Athletes are usually focused on game plans and matchups, but now they have to worry about illness, too.
The team physicians and trainers in the Sports Medicine department have emphasized preventative measures to keep teams healthy this year.
"We have not really changed what we have done [in the past]," said Chris Jones, director of Sports Medicine.
The physicians and trainers meet with teams before the season to remind them of the proper hygiene practices that help stop the spread of infection, Jones said.
"A lot of things are common sense, but not common practice," he said.
Mike London, head football coach, said: "We hope to hammer the message home that you have to be very mindful about what you do so you do not open yourself up to those issues. Nothing combats [illness] better than educating them about how to minimize those issues."
Posters are displayed in locker rooms to show athletes what a staph or MRSA infection looks like so players know what to look for, Jones said.
"That is one of those things that I think is really education-based," he said. "A lot of it is education and prevention and a little bit of it is luck as well."
The Sports Medicine department is trying to keep people who are sick off the field so they can get better and not infect anyone else on the team, Jones said.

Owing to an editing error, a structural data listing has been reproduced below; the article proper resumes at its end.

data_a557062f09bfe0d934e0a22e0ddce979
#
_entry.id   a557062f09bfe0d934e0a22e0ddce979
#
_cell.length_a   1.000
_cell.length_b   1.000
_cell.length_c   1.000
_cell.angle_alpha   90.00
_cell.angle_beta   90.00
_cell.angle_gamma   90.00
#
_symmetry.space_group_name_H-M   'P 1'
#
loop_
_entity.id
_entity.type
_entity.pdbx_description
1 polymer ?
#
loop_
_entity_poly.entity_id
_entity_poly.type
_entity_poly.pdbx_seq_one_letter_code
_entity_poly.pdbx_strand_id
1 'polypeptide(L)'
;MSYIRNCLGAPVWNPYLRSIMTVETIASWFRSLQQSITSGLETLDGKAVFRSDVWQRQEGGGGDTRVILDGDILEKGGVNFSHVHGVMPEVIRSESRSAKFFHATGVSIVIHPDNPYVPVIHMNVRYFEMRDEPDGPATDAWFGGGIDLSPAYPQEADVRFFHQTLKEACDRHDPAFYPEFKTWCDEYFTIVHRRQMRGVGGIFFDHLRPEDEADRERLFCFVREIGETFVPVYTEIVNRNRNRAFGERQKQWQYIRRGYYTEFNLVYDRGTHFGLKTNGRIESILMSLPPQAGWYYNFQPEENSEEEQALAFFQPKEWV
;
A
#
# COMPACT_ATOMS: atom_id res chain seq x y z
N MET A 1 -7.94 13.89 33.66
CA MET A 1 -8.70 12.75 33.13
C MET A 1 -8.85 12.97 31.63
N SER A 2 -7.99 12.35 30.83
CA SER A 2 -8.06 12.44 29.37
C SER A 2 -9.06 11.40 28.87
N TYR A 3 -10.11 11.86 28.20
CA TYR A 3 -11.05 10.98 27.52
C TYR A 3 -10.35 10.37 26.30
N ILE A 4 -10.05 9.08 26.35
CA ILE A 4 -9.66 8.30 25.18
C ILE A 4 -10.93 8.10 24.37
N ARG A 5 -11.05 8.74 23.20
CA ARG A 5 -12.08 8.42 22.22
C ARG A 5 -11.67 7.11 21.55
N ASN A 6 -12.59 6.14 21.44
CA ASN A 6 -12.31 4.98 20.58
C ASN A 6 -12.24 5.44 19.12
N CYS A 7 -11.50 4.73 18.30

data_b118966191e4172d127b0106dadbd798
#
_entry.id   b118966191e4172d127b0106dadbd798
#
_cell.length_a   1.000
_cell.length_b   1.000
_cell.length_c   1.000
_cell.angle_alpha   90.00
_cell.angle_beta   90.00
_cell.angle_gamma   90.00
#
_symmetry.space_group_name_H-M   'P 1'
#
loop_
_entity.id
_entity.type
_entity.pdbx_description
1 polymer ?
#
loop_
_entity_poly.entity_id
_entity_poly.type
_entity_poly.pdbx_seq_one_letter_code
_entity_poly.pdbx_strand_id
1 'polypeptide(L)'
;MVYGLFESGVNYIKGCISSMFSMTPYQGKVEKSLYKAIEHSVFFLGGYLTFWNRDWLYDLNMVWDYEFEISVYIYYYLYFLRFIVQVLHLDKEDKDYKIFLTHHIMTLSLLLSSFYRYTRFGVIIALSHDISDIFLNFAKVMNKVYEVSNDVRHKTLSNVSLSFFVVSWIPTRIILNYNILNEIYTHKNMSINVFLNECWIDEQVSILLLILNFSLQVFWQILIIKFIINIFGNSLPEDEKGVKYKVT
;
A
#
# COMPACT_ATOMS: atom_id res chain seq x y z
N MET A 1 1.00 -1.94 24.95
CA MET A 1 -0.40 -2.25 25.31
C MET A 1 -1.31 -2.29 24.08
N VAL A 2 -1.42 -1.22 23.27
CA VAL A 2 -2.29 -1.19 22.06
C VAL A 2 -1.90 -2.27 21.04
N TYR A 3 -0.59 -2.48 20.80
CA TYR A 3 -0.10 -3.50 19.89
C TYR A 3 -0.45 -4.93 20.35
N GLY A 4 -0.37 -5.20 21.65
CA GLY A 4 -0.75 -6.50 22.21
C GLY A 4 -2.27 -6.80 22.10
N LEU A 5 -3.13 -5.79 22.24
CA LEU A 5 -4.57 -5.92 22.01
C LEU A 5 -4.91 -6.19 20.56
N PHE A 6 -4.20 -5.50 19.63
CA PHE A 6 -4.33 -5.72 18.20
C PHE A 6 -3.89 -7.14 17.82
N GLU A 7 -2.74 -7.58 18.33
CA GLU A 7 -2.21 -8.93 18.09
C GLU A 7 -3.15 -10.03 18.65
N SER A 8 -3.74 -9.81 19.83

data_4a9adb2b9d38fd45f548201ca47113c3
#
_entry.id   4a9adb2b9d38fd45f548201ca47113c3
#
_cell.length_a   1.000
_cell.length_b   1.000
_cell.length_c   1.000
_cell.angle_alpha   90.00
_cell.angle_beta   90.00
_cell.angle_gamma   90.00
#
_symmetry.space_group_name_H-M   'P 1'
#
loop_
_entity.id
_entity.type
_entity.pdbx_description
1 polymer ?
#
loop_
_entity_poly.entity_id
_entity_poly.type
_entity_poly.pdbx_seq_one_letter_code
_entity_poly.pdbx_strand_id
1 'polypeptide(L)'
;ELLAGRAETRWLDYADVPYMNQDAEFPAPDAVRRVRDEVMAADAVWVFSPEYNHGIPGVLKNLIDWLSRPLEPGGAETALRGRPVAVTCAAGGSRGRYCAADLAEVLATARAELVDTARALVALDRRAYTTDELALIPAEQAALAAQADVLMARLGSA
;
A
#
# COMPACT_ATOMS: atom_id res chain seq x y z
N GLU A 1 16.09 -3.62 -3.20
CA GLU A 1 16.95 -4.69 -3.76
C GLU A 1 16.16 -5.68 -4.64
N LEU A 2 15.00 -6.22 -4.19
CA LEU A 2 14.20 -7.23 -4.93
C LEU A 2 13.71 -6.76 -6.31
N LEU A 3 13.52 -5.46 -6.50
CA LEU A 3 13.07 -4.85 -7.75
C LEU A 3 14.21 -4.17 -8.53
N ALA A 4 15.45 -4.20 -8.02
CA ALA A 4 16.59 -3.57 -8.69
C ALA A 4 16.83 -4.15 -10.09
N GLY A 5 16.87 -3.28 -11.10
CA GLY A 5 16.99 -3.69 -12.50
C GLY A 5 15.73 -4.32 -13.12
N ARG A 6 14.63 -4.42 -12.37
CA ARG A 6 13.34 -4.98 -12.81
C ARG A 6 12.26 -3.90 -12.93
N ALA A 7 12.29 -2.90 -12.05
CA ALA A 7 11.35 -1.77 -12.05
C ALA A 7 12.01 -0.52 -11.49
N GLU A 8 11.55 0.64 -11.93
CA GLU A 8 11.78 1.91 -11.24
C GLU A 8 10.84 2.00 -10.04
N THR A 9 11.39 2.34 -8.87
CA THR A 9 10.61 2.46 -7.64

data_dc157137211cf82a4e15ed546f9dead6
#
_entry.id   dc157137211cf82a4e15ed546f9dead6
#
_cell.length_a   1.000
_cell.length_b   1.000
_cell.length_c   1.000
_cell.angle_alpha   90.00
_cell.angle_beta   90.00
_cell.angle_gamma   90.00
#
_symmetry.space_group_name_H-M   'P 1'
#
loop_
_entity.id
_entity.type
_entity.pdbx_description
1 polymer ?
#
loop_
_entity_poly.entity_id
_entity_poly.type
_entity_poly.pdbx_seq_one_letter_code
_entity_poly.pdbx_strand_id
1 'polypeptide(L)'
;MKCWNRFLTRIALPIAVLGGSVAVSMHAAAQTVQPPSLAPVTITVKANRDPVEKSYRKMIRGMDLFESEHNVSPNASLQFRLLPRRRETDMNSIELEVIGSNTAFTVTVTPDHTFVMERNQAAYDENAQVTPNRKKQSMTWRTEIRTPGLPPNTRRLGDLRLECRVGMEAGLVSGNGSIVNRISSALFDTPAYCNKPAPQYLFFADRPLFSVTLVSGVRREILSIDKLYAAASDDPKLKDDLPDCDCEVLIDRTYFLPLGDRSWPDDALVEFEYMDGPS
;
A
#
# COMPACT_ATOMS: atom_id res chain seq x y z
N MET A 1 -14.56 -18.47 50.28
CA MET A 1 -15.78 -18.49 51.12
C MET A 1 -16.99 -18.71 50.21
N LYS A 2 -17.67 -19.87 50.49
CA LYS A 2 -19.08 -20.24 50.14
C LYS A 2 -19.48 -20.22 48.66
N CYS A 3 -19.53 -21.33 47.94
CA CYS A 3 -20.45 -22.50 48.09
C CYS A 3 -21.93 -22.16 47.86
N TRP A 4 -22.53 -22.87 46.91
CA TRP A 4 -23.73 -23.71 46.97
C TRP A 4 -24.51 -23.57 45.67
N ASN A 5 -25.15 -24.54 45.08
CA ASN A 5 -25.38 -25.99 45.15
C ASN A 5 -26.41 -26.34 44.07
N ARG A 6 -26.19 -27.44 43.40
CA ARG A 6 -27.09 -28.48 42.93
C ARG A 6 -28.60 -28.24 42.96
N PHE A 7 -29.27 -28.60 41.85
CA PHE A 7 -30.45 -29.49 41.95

"It is a very communal atmosphere [in athletics]," he said. "If someone is sick, we try to isolate them from the team. We do not want them to be at practice if they are ill because they should be resting and you are just going to transpose that to everyone else."
The message hits home with players when they realize they could miss games and not participate in practice, because everyone wants to be able to play, London said.
During the past few years, an attempt to combat viruses such as staph infections has become a point of emphasis, especially with all the media attention devoted to it, Jones said.
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The Sports Medicine department has facility cleanliness standards and practices that they use to limit infection, Jones said.
"Tables have to be cleaned after each use," Jones said. "We try to clean everything after each use. We have lots of hand sanitizer in the athletic building. I think everything we are doing is common sense."
So far this year, the University of Richmond has confirmed two cases of swine flu, but the sports medicine department has not seen any cases of swine flu or seasonal flu, Jones said.
Other schools have not been as fortunate. In August, Duke University had a confirmed case of a football player with swine flu and two to three dozen players had flu-like symptoms, according to the Associated Press. Almost 400 students at the University of Mississippi developed flu-like symptoms, including at least 30 football players.
"We have not seen a significant difference in illness here throughout this period of time, like other places around the country have," Jones said. "The real key to everything is early detection and prevention."
Contact reporter Stephen Utz at firstname.lastname@example.org
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